Chateau La Coste: Where Art Meets Wine in Provence
Two years ago on a sunny day, four good friends set off on a road trip to Provence in search of Château La Coste. We didn’t really know much about the place. We did know that there would be some art within a vineyard setting, and it was along the way to our final destination, a holiday in Nice and Alsace. So we took a chance and went in search of it. Boy were we surprised when we found Chateau La Coste.
Located just north of the historic city of Aix en Provence and situated in a small valley considered to be some of the most beautiful land in France, it is huge! Comprised of 130 hectares of grapes vines, olive trees and chestnut trees with another 70 hectares of buildings, art and forest. The old bastid (meaning a farm) is from 1682 and since the 1960s the family Bordonado has made wine there. Later, in 2002 Chateau La Coste was bought by Irish businessman, Patrick McKillen and this is when things started to dramatically change. Shortly after the purchase, McKillen implemented an idea to combine great wine, art, architecture, landscape and the traditional stewarding of the land, home to Chateau La Coste. “Adhering to biodynamic principles, Chateau la Coste strives to preserve the terroir, protecting its fertility, safeguarding the essence of the soil”, is the philosophy of the place. Terroir is a French word used to describe the set of environmental and geographic factors that affect a crop. The basic principles of terroir are how climate, soil type, proximity to other plants and Geomorphology (the effect of bodies of water, mountains and valleys) on plants. It is a revolutionary way of farming yet very old in concept.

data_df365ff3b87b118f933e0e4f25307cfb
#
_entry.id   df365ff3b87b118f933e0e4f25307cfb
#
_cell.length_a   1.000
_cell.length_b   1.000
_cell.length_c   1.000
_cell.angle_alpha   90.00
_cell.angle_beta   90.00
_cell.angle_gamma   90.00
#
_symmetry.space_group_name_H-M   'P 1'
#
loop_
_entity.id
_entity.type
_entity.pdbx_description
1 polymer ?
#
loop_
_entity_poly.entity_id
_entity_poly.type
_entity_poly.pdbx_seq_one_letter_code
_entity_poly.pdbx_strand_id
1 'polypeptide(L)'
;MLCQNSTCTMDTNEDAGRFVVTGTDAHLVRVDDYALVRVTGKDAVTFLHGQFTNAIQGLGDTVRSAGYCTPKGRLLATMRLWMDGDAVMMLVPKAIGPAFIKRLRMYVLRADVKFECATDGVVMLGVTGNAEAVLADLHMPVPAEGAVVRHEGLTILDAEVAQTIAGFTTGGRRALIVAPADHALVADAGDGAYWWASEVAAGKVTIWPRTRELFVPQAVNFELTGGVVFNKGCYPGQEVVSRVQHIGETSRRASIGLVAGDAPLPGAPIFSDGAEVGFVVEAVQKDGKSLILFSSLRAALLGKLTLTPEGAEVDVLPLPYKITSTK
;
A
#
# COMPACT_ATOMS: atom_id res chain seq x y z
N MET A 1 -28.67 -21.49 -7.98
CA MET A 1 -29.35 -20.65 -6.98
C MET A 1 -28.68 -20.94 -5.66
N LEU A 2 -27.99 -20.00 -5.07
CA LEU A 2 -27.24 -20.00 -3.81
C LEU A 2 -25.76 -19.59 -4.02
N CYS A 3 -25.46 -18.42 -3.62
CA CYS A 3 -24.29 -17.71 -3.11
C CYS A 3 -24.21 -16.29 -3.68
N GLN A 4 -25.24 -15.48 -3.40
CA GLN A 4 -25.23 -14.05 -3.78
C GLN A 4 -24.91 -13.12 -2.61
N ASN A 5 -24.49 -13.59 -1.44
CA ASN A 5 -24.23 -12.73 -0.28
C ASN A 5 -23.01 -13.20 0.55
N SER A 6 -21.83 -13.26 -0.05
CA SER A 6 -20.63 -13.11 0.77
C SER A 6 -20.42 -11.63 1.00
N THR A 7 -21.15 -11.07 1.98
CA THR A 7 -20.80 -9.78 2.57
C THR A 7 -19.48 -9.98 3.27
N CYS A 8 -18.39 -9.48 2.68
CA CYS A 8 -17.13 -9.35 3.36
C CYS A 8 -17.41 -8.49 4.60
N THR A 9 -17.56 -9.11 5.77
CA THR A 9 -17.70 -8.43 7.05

The state of the art >cuverie (winery), designed by French architect Jean Nouvel, was inaugurated with the grape harvest of 2008. But since its inception, artists and architects have been invited to visit Le Domaine to discover the beauty of the valley and be inspired. They are given the liberty of adding a piece to the collection.
Many famous artists and architects have pieces here at the winery. Louise Bourgeois’ spider statue perches on the reflecting lake as you walk towards the Art Centre designed by self-taught Architect Tadao Ando. The entire complex was launched in 2011 and comprises a welcoming point, a bookshop, art gallery and indoor-outdoor restaurant. It is an experience of light and space. The simple yet dramatic elements are one with the landscape with a gentleness that makes you think it has always been part of the land. You can even see the clouds passing by through the open circles in the ceiling of the cement ceiling blocks. A series of interior columns repeat off into the distance disappearing into the vineyard again, emphasizing the oneness with nature. His design was perfected with a perfectly hidden modern car park below the centre. No parking lot to spoil the stunning 360° view of la Provence, just the giant crouching metal spider watching you as you pass by. It may seem odd, but on site it’s quite normal, very Zen.